While the number of community banks entering the securitization market has increased over the last two years, the federal banking agencies are keeping a tighter reign on them in light of recent bank failures.

The Office of the Comptroller of the Currency and Federal Deposit Insurance Corp., along with two other agencies, recently issued guidelines on asset securitization and are actively considering regulatory restrictions that would limit or eliminate retained interest from regulatory capital calculation. In a related development, the banking agencies also came out with guidelines on subprime lending earlier this month.

"The FDIC would like to limit or eliminate the calculation of retained interest from the calculation of regulatory capital, or at least examine this possibility because there were two bank failures this year that were extremely expensive for the FDIC," said FDIC spokesman David Barre. "It's a front burner for the FDIC. We have to see what it's like for the other agencies."

One of the reasons why the bank failures were extremely expensive for the FDIC was the large numbers of retained interests on its books that the institutions placed a value on at the time of their closing. In moving the banks from open institutions to liquidation or receivership entities, those assets had little to no value and were just large losses to the FDIC insurance fund, Barre said.

"Currently about 18 or so institutions have retained interests that exceed 20% of their regulatory capital, so if you back that out of their calculations, that could have an impact on their capital levels," he added.

OCC's Response

Sources at the OCC, meanwhile, said that the guideline it just released was not in response to the recent bank failures but rather a reminder to community banks engaged in asset securitization.

"The document that we've issued is a reminder to examiners and bankers that sound practices in asset securitization need to be followed. One of the reasons we issued this right now is this business has grown significantly in the last couple of years - it didn't exist in the community banks three years ago - and we felt quite strongly that this sort of reminder is much needed right now," said Kathryn Dick, director of treasury and market risk at the OCC.

The OCC had issued a handbook two years ago that contained the same regulations as the recent guidelines. "There's nothing new about capital treatment in this document. It's just that the business has expanded so rapidly that some people sort of forget," added Dick.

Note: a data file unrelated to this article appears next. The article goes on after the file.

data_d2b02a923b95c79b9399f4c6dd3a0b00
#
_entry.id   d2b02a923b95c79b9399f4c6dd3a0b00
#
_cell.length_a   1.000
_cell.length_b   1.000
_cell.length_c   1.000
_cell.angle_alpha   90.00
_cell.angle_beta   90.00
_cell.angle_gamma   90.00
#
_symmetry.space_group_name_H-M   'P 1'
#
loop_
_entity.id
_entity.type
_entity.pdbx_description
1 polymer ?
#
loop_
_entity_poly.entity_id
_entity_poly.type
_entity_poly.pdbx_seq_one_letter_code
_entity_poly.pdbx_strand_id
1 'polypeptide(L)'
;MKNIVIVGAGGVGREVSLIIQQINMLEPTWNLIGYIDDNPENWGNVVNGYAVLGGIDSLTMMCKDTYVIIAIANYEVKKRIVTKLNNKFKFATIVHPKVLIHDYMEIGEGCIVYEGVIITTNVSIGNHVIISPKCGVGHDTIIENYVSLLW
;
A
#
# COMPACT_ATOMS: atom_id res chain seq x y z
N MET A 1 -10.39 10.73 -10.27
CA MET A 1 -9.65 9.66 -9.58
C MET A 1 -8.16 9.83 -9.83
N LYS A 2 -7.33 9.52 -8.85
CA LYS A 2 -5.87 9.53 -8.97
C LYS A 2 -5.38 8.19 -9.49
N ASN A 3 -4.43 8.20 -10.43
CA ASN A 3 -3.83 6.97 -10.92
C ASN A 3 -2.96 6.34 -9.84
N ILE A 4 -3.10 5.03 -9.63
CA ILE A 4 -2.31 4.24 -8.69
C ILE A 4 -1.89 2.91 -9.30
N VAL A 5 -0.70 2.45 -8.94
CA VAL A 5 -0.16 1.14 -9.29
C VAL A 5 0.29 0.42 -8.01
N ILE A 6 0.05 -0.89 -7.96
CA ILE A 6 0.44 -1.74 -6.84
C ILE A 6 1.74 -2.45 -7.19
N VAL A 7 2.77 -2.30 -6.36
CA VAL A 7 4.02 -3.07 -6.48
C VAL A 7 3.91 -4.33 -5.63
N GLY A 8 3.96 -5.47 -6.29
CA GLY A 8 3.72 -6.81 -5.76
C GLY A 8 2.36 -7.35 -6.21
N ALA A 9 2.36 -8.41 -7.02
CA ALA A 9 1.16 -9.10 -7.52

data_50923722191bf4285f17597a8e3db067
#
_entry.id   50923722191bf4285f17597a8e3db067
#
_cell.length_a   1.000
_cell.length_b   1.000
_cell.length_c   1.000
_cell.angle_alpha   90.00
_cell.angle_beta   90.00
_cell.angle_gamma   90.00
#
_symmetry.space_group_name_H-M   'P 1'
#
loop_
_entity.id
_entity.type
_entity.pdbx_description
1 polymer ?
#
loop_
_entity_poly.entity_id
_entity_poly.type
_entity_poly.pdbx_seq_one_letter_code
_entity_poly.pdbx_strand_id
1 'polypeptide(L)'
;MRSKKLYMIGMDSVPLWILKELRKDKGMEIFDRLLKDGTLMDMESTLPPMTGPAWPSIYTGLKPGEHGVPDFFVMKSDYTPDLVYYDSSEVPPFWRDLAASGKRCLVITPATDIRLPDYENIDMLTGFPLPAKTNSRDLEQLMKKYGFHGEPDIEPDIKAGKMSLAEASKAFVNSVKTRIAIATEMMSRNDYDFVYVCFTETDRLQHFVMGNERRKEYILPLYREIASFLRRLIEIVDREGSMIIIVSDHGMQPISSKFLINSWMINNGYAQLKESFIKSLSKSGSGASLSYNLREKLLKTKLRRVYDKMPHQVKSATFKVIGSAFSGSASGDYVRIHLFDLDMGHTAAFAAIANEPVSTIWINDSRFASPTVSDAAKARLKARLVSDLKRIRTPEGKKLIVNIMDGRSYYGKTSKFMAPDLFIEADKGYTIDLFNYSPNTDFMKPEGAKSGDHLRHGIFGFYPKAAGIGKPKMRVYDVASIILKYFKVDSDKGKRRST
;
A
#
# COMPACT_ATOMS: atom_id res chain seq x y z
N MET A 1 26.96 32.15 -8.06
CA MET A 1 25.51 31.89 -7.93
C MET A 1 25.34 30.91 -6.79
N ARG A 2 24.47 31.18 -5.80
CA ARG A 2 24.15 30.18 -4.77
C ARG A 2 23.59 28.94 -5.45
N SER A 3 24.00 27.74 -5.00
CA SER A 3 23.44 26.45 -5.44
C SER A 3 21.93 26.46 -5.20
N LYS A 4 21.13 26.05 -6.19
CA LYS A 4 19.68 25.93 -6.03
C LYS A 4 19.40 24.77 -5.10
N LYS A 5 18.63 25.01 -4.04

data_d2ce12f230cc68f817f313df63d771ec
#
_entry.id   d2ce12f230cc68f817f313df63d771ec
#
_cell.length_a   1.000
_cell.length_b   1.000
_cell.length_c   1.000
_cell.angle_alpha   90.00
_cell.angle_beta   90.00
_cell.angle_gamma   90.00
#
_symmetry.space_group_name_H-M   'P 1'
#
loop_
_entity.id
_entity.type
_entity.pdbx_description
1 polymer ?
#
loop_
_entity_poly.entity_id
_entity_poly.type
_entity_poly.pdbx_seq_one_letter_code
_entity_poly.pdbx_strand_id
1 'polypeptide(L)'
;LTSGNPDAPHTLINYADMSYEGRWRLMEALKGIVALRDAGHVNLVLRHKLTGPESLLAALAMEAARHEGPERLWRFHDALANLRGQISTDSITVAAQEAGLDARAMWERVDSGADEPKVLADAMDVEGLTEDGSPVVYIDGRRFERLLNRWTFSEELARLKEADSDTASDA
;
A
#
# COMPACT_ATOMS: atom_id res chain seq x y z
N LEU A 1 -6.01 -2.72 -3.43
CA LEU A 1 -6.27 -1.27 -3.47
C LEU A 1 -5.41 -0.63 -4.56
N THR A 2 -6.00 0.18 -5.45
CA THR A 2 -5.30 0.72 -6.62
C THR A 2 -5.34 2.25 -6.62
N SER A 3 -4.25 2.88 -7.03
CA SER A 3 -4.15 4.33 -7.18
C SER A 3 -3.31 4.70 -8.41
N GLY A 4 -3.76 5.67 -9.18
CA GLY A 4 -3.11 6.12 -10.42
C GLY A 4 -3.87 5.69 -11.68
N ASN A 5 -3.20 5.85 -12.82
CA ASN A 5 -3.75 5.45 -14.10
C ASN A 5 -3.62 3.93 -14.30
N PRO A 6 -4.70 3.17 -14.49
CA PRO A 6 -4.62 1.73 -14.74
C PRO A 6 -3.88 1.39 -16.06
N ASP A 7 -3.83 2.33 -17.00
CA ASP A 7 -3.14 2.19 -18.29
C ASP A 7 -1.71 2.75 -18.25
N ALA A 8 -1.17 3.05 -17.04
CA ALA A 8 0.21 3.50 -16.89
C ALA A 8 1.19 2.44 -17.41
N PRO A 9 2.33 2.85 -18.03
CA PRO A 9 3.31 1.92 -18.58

The recent guideline speaks specifically to community banks. This is in part because of the value of retained interest relative to capital, she said. "When you look at the retained interest that shows up on the statement of banks like Citibank or MBNA, the number is insignificant. It can be very significant to a community bank with a smaller capital base," Dick said.

The guideline also focuses on retained interests, which becomes an issue when it comes to subprime assets.

Generally, the yield on subprime assets is higher if it is considered in terms of interest-only strips (IOs). The larger the IO strip, the larger the present value of the retained interest reflected on the banks balance sheet.

Also, in a subprime-type credit card, for instance, generally people don't have the luxury of paying off those loans quickly, so the life and maturity on those securitizations will be longer. This means a longer cash flow stream, a factor that makes the retained interest present value much larger, Dick explained.

Asked whether community banks can maintain a staff dedicated solely to working on the nitty-gritty aspects of securitization, Dick answered, "In the document we issued, I think it's quite clear that this is our expectation. But we left some room in there to consider those banks who might do a one-time securitization versus a bank that makes this its line of business."

To Securitize Or Not To Securitize

Experts say that more stringent bank regulations would affect only certain players in the market.

"People with a short term profit orientation might decide that's it's not worth it," a source said. "If somebody is in it to make a quick buck, then it gets harder. Now you have to be more accurate on the losses you're going to have. In that kind of regulatory environment, you're probably going to have to be a little bit more careful on how you're booking things."

In the high loan-to-value market, for instance, the last couple of years saw some players doing public offerings then pumping up their balance sheet to show paper gains, the source said.

"If the securitization was only attractive because you can book inflated gains, people are not going to do it if the regulations are meant to stop that bad practice," the source said. "But those with a clear-eyed view of losses in the HLTV product, in what prepayment spreads are going to be, the regulations might not deter them from pursuing that asset class because they still might think it's worth it."

Players who are looking for huge upside and who are not realistic about losses they could have on the product will not enter the market, the source said.

"What you've done is put out a lot of money to a borrower where the only kind of collection strategy would be to talk the borrower into paying you back like a credit card," the source said. "But instead of having a $10,000 balance on the credit card, you can be talking $30-, $50-, or $70,000 exposures here which is a lot harder to collect. You lent a lot of money to someone without the threat of a foreclosure."

An alternative strategy is to look into somewhat of a lower margin business, like a subprime home-equity type loan, the source said. "At least if the person had a good appraisal on the property he can threaten to foreclose and get his money back."

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